Article by: Josh M.

As the end of the school year fast approaches, members of the school community welcome the beginning of the third and final sports season. Third season athletes eagerly anticipate the beginning of softball, badminton, golf, and track and field tryouts. However, the beginning of a new season also marks the time for the seasonal sports award banquet. The banquet provides those recently retired second season athletes with one last chance to reminisce about their past season with teammates and coaches before fully embracing the new season.

The sports awards banquets are usually held approximately two weeks after a season ends, and has the purpose of bringing the teams of the previous season together one last time in order to recollect and reflect on the highs and lows of their season. The semi-formal dinner event also recognizes athletes who have stood out in their respective sports such as graduating seniors, four-year athletes, All-Tournament winners, and MVPs. Although the awards are not mandatory to attend, JV and Varsity athletes are strongly encouraged to come in order to provide closure and well-deserved recognition of players and coaches. However, the length of the event and the fact that it is held on a school night have caused controversial views about whether it is really worth it, especially for those busy IB students who might rather be studying or resting.

BT turned to some student athletes for their opinions about the importance of sports awards. Junior and Varsity Girls Basketball All-Tournament recipient Mia D. shares that the awards allow everyone to “recognize all the hard work that the athletes and coaches put into the season and the rewards that came with it.” One possible aspect of the awards that has turned students off from attending is the need to listen to speeches from sports other than your own; however, this view is scarce, as Mia adds that it is also nice how the awards allow teams to recognize “not only your own commitment throughout the season but that of the other sports as well.”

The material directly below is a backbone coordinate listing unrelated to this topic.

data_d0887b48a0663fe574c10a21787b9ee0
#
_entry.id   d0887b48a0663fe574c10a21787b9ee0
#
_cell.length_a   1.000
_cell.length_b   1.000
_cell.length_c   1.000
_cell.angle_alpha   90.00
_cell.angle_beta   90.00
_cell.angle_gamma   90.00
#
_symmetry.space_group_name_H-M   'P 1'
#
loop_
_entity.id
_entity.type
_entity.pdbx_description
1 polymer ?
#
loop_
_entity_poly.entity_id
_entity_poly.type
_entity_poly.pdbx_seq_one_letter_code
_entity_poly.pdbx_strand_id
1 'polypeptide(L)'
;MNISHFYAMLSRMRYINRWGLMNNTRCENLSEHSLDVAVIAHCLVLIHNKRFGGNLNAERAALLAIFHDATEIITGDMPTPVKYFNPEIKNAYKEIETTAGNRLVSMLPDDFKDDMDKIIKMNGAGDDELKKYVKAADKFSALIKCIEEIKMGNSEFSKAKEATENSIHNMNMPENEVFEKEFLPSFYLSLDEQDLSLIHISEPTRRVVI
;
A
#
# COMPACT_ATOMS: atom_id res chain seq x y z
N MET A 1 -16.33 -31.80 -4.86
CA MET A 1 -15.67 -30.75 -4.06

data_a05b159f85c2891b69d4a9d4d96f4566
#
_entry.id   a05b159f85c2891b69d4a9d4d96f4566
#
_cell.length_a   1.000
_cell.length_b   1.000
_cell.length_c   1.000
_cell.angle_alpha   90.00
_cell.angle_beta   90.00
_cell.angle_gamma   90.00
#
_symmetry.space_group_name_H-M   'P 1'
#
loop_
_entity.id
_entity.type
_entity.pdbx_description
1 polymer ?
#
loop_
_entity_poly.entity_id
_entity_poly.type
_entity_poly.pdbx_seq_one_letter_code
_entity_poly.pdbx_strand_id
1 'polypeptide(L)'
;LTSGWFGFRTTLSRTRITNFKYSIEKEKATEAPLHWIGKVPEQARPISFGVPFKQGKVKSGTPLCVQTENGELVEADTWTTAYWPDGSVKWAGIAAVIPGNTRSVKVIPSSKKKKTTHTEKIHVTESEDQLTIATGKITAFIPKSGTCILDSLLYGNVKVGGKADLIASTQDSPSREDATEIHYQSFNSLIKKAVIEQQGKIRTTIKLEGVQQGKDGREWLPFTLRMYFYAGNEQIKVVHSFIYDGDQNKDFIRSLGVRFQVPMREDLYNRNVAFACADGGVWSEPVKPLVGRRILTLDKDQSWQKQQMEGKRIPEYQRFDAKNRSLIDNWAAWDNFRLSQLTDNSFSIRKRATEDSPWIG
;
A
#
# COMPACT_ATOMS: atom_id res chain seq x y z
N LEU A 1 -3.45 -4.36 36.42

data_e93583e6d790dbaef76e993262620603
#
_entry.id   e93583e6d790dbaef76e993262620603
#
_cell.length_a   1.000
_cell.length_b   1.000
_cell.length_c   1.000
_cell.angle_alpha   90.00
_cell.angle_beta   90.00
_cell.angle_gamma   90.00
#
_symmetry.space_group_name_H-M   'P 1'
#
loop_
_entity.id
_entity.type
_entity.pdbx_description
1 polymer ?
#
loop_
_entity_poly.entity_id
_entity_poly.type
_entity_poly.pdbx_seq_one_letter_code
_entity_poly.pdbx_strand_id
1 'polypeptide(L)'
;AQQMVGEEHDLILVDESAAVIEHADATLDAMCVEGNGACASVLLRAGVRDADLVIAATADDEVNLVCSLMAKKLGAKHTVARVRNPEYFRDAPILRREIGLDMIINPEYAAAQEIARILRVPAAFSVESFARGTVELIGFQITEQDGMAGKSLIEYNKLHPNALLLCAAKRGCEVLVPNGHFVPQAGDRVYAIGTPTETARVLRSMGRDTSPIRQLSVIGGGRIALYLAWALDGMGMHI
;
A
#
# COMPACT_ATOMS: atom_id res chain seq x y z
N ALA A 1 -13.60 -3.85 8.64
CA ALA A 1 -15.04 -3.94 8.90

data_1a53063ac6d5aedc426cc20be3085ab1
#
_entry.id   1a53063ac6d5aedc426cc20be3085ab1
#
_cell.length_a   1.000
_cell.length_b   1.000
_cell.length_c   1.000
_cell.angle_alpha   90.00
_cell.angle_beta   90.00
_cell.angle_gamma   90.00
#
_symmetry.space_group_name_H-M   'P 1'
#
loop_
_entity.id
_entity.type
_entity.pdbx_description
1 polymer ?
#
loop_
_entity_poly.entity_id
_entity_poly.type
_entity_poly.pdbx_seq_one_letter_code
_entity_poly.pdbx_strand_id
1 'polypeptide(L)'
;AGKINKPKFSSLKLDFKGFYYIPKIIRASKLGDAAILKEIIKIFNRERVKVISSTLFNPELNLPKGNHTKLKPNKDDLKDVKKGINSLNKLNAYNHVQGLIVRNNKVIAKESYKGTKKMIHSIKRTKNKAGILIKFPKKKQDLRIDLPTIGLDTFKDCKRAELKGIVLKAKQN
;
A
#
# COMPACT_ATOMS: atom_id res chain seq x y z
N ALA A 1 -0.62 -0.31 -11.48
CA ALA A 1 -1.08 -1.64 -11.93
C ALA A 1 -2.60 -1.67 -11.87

Sophomore and Varsity Touch Vice Co-captain Kayla U. also thinks that the sports awards rightfully demonstrate both individual and team success, but in contrast also adds that, “The event can drag on for rather long,” due to the fact that so many teams and players get recognized. Kayla reflects that the event is especially tough on students who “do multiple seasons as they already have to balance catching up on work missed in season, but lose precious work time because of the awards.” As a result, Kayla suggests that one idea could be to hold individual team awards, as that will make the event “less time-consuming and more authentic in a more comfortable environment.”

For junior and Varsity Boys Basketball player Dale Y., the sports awards “provide great closure to the season for all.” Given that student athletes work hard for months honing their skills and mastering their craft, Dale believes that recognizing the different teams’ efforts is important as “athletes don’t have the time in-season to look over how much they have achieved.” Similar to Kayla’s view, Dale also thinks that sports awards often clash with school commitments and suggests that they be moved to Friday or Saturday nights when students have less work to worry about. Despite the few cons of sports awards, the event is definitely valuable in offering all teams one last chance to come together before bidding farewell until next year. Though time consuming, athletes and parents generally realize the importance of this period of recognition, especially when considering the hard work and dedication put in by such passionate Bearcat coaches.

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